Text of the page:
France and Russia have urged Iran to halt its uranium enrichment programme after Tehran confirmed on Tuesday it had resumed the work.
Western powers suspect Iran's nuclear ambitions are not peaceful
The French prime minister and Russian president issued a joint statement calling on Iran to conform in full with the demands of the UN's nuclear agency.
Iran on Tuesday confirmed it resumed small-scale uranium enrichment work at the Natanz plant last week.
Western nations suspect Iran is trying to build nuclear weapons.
Uranium enrichment is one part of that process. However, Tehran insists its nuclear programme is solely for peaceful purposes.
The joint statement was posted on the Kremlin's official website, following French Prime Minister Dominique de Villepin's visit to Moscow.
"Russia and France call on Iran to fully comply with the February resolution and the demands of the board of governors of the International Atomic Energy Agency," said the statement.
The IAEA resolution reported Tehran's nuclear programme to the UN Security Council.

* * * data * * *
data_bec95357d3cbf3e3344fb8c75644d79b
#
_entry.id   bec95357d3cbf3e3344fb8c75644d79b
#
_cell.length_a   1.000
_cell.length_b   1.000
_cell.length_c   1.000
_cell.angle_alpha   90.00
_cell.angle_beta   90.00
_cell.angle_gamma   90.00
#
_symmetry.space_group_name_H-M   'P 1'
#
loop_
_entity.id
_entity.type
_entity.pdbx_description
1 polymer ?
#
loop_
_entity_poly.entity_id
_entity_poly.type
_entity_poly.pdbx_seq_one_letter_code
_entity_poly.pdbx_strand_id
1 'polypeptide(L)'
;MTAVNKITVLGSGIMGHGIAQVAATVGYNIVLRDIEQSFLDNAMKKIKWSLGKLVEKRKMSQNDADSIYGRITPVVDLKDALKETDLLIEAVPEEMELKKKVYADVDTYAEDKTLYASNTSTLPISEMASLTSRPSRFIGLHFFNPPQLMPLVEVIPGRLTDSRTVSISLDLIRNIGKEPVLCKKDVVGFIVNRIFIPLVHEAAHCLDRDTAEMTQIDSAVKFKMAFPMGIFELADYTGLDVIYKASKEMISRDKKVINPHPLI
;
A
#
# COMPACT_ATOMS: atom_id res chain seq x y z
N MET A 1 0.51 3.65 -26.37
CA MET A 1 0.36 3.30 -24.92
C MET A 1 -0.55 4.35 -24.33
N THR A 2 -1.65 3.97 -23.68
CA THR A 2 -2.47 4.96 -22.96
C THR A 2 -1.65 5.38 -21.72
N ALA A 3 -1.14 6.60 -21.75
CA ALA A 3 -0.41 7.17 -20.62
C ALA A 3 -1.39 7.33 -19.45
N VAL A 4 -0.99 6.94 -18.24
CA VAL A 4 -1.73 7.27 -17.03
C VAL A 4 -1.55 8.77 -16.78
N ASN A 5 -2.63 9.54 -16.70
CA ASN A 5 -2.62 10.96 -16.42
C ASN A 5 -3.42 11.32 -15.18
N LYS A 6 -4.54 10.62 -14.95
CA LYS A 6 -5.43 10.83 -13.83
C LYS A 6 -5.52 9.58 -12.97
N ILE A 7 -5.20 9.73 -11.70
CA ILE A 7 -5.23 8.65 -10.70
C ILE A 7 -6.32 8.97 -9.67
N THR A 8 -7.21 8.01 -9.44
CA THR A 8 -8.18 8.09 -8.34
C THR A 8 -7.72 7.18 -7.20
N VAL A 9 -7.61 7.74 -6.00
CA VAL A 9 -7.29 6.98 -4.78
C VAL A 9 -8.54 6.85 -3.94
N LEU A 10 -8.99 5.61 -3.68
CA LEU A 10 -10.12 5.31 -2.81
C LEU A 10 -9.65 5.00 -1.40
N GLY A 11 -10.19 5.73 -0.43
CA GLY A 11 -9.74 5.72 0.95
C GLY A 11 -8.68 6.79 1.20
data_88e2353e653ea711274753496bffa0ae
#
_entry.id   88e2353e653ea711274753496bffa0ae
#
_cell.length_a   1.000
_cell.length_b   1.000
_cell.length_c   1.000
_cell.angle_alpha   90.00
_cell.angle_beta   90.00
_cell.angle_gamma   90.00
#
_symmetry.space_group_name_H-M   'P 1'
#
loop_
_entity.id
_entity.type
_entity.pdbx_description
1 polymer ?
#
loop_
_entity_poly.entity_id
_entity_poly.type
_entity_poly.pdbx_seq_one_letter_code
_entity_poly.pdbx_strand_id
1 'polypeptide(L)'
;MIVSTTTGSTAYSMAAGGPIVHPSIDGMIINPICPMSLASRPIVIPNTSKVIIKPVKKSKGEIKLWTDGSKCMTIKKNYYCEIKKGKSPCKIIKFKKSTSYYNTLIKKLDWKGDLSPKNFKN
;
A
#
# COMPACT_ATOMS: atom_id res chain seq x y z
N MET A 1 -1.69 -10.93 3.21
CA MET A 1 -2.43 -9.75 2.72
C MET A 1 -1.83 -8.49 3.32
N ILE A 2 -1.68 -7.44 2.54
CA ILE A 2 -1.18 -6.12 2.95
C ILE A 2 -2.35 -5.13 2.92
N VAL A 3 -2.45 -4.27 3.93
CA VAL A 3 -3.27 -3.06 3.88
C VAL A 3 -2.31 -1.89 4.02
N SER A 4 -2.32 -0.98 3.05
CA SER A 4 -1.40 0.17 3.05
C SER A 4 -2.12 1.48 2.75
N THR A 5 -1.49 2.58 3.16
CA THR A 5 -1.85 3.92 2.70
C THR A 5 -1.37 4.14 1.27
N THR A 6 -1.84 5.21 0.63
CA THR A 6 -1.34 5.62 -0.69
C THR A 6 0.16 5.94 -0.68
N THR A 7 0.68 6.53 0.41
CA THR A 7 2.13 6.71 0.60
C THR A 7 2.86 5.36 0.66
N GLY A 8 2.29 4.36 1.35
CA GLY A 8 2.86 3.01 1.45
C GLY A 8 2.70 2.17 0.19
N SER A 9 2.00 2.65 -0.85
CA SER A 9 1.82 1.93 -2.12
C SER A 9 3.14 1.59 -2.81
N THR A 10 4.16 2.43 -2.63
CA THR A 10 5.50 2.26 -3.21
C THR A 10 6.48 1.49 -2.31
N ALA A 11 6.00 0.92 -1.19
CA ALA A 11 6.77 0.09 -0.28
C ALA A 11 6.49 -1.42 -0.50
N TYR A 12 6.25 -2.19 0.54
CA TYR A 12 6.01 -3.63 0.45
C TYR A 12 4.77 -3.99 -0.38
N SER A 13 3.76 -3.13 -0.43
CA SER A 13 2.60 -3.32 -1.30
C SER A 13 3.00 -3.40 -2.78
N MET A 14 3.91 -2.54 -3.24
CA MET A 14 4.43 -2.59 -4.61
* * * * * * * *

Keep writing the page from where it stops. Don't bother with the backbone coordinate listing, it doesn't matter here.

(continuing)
The move could lead to eventual sanctions against Iran, although any action has been put off until a report by the head of the IAEA on 6 March.
Iran responded by ending snap UN checks of its facilities and vowing to resume uranium enrichment.
France and Russia said they recognised Iran's right to pursue a peaceful nuclear programme for energy.
They also said the international community supported Russia's proposal to enrich uranium on its territory for Iranian nuclear power plants.
At a joint news conference with Mr de Villepin, Russian Prime Minister Mikhail Fradkov said he was concerned about how "events were unfolding" around Iran's nuclear programme.
However, he said the potential for a positive outcome was "not yet exhausted".
Senior Iranian nuclear negotiator Javad Vaidi said Tehran would send a delegation to Russia for talks on 20 February to discuss the proposal to enrich uranium on Russian soil.
Iran had postponed the talks after being reported to the Security Council.
Despite the IAEA resolution, Mr Vaidi said Iran was still prepared to discuss Russia's proposed compromise.
"We are still ready for negotiations with everyone including the Europeans, the Non-Aligned Movement, China, Russia and others. We want to achieve a formula through interaction and understanding," he said.
"We call on the West not to create any problems for us, because we do not intend to cause any for them."
Mr Vaidi said it would be "unacceptable" for Iran to halt research on the enrichment process, whatever the IAEA decided at its March meeting.